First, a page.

Wednesday, 18 March 2009

The surprising journey of the paternoster

At the University of Sheffield there is a twenty-storey Arts Tower that dominates the skyline and has been said to sway in strong winds. In order to get students to the many floors in time for lectures the building uses a paternoster, a lift that consists of 38 cars moving on a continuous belt, so that passengers must ascend and alight with just the right timing at their chosen floor.

It is common knowledge at the university that paternoster comes from the Latin for 'Our Father'. Indeed, the Latin 'pater' can be seen as the stem of words such as paternal and paternity, and survives in the Italian and Spanish for father, 'padre'. Yet how such a strange contraption should have been given this name seems at first to be baffling.

However, the entry paternoster in The Chambers Dictionary revealing the word's many applications, structured chronologically to list the uses in the order that each came about, soon sheds light on its interesting derivation. As 'Our Father' are the first words of the Lord's Prayer, so Paternoster became used to refer to the prayer itself. In turn this became applied to the large beads of a rosary that would be clutched with the telling of the Lord's Prayer, and then the rosary itself. Parallels between the structure of the rosary and other items strung in this way led to paternoster being applied to anything constructed like this, such as a fishing-line with hooks at intervals. This, coupled with the continuous movement of the rosary between the fingers during prayer, led to its application to the continuously moving paternoster lift, with its intermittent cars reminiscent of the threaded rosary.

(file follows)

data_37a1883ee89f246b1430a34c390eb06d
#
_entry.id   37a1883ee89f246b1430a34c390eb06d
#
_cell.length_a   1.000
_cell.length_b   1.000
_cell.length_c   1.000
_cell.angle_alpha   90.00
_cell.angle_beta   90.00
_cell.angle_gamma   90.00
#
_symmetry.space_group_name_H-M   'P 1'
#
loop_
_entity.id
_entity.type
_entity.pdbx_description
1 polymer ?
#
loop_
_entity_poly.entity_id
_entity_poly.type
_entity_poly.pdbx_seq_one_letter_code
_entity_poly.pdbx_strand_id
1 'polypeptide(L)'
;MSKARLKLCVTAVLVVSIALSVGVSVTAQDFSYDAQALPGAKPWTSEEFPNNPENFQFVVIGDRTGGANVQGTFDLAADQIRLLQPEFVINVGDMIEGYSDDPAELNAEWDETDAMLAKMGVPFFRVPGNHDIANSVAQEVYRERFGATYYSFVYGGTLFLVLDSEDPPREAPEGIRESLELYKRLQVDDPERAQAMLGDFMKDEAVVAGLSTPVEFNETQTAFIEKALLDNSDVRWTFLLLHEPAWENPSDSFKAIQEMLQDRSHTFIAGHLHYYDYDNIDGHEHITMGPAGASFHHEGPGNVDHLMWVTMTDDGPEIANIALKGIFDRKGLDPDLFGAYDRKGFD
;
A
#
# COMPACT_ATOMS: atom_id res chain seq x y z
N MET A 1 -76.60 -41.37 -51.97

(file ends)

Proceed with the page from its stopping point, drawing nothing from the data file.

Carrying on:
While the paternoster at the University of Sheffield is the tallest in the United Kingdom, others that remain functioning exist at the universities of Essex and Leicester and in a Rolls-Royce building in Derby, as well as in public and private buildings throughout Europe. Yet the perceived health and safety risks and associated accidents mean that the construction of new paternosters is no longer allowed in many countries, and many existing lifts are being taken out of service and covered over. One can simply hope that should use of paternosters decline, the fascinating etymology of their name will not be forgotten.

Deborah Smith

Bookmark this post

If you have any feedback on this entry, please email the author using the form below. They'd love to hear from you!

Your Name :
Your Email :
Subject :
Message :
Image (case-sensitive):